How expert Australian property developers are using big data for project feasibility

How expert Australian property developers are using big data for project feasibility

Ensuring that a commercial development was profitable ten years ago was relatively straightforward. You’d consider macro factors such as the economic climate, geopolitical issues, applicable legislation and regulation, plus what was happening with the Australian currency.

You’d then add to the mix what was happening with local, national and even global market competition, then calculate how quickly you could get your development to market. Access to capital was another key profitability factor.

If these signals were positive, you’d then research and learn what type of property was most desirable for the area you had in mind, as well as what would appeal to your target market. One of the tried-and-tested ways of doing this was by talking to local real estate agents, who were able to provide information about in-demand properties and their attributes, as well as which demographic groups were buying in the area.

This would be followed by attending open homes, where developers could view property features first-hand, providing inspiration for future developments. Online research would also add some quantitative weight to the evaluation. This would give insights on asking versus sales prices, property ‘days to sell’ periods and rental prices in the area.

Go-ahead if ‘stars align’

Finally, good old fashioned gut instinct and industry experience would be applied. If all of these factors aligned, a developer could be relatively confident their project’s bottom line would end up in the black and they’d go ahead and create a marketable product.

This was the process of determining profitability, which stood the commercial property development industry in good stead for many years. However, in these days of ‘big data’, this is not enough.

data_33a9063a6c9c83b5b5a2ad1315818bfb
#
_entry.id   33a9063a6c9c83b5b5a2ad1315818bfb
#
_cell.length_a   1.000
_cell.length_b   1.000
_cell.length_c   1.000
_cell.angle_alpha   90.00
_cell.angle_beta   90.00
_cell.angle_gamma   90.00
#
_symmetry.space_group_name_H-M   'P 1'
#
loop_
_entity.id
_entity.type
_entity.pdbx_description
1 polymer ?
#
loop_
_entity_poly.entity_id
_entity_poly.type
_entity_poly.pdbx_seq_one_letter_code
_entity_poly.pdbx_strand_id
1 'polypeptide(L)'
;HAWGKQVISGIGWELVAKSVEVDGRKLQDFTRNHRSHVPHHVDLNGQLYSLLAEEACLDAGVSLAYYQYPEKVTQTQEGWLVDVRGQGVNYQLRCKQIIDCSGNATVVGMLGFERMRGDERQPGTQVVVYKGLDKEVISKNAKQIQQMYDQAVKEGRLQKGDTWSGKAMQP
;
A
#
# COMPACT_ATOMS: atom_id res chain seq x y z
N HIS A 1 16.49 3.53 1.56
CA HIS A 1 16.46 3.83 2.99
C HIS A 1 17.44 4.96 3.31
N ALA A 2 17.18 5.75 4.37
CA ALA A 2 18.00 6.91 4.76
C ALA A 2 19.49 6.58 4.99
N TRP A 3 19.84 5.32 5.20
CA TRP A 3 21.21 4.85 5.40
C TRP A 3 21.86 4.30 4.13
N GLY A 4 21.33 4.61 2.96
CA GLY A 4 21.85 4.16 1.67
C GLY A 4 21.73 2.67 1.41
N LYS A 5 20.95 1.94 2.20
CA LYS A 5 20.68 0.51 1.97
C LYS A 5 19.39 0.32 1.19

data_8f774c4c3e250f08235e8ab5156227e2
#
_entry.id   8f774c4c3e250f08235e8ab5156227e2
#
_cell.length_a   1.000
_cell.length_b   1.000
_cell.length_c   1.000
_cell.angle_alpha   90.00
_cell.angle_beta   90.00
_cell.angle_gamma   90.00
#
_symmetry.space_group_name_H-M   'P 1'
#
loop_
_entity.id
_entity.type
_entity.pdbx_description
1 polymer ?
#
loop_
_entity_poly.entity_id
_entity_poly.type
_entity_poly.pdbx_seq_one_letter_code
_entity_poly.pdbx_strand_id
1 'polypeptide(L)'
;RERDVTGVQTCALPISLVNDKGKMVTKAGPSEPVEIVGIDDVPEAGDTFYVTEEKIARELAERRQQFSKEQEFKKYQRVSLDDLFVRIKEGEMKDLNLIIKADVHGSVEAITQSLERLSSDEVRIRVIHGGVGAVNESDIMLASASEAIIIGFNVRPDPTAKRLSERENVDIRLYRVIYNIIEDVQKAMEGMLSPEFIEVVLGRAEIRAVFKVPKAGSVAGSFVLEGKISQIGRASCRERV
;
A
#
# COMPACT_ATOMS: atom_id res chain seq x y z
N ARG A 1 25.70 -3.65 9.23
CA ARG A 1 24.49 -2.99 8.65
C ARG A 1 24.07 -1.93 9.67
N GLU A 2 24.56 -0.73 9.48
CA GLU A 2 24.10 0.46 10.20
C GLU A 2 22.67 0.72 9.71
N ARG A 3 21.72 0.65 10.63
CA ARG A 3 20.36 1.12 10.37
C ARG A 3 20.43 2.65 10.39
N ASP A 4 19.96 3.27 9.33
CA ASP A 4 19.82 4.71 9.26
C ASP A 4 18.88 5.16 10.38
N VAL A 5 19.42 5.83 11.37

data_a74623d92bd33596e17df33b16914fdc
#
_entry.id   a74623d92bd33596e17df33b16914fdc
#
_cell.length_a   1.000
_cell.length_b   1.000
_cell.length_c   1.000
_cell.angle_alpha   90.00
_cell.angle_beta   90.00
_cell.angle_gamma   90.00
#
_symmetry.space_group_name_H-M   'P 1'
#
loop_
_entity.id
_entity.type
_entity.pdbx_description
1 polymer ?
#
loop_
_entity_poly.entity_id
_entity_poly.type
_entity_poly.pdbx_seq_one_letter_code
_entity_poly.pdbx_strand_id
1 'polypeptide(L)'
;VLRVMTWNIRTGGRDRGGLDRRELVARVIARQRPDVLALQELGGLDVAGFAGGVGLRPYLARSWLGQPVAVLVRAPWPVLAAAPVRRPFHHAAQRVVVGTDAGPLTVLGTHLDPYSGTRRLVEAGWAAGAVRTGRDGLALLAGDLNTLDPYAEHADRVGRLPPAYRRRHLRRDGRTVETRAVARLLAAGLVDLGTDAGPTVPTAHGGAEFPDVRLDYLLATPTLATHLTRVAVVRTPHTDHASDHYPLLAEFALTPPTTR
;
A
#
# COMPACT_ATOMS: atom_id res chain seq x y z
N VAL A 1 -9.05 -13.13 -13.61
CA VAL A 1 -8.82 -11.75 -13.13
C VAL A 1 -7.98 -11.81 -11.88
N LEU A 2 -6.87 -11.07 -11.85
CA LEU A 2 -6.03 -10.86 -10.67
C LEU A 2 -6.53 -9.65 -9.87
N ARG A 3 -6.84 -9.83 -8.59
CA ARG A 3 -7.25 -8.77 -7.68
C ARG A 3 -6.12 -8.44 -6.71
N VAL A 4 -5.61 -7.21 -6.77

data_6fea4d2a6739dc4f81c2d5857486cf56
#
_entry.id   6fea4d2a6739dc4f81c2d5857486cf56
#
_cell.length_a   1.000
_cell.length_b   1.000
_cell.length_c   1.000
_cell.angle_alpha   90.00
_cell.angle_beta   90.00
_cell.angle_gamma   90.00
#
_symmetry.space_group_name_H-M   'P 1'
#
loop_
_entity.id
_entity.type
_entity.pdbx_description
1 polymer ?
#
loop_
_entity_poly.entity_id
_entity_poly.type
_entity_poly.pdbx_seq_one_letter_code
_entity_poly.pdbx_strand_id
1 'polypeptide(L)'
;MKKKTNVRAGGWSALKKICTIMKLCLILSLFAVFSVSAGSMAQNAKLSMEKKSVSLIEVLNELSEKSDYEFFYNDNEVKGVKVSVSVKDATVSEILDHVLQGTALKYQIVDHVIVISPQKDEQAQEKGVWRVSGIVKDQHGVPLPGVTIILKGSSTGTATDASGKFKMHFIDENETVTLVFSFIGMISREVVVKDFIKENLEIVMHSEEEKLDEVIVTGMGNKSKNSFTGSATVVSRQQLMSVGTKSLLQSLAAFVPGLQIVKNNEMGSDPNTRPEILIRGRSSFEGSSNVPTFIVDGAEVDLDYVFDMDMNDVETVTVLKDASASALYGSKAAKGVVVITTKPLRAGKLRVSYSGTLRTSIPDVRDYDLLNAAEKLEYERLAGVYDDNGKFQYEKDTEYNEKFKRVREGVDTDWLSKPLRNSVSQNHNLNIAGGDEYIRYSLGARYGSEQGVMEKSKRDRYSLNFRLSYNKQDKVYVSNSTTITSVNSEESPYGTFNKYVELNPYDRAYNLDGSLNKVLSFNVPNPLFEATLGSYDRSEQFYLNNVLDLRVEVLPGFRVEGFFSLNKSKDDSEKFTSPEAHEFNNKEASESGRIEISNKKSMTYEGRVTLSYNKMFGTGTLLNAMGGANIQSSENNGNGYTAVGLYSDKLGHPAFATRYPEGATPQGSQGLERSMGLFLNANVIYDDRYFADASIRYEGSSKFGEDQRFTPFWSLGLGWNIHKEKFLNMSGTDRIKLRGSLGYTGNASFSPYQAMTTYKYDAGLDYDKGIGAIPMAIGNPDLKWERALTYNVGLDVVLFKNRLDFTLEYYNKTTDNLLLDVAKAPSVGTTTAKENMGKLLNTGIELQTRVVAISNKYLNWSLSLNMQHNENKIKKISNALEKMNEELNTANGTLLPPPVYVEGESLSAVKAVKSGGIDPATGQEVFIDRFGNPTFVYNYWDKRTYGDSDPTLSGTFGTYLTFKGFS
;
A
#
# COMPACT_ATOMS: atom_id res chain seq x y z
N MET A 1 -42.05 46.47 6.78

There are a plethora of information sources nowadays that help remove that final ‘gut instinct’ step from the equation and provide additional measurable science to the profitability question. These fall under the umbrella term of ‘big data’.

Explore big data sources

According to successful Australian property investor and developer, Michael Yardney, there are a number of property data sources that provide leading indicators – predictors of what’s going to happen in the future.

He personally consults the following property data sources to help determine the viability of a property investment:

  • Australian Property Monitors
  • Australian Bureau of Statistics
  • SQM Research
  • Property Update

The Finder real estate website adds that most government and council websites provide reports or community profiles that disclose information about council plans, development projects, or building regulations that help commercial property developers and investors understand the supply and demand of an area and offer data to further refine a search.

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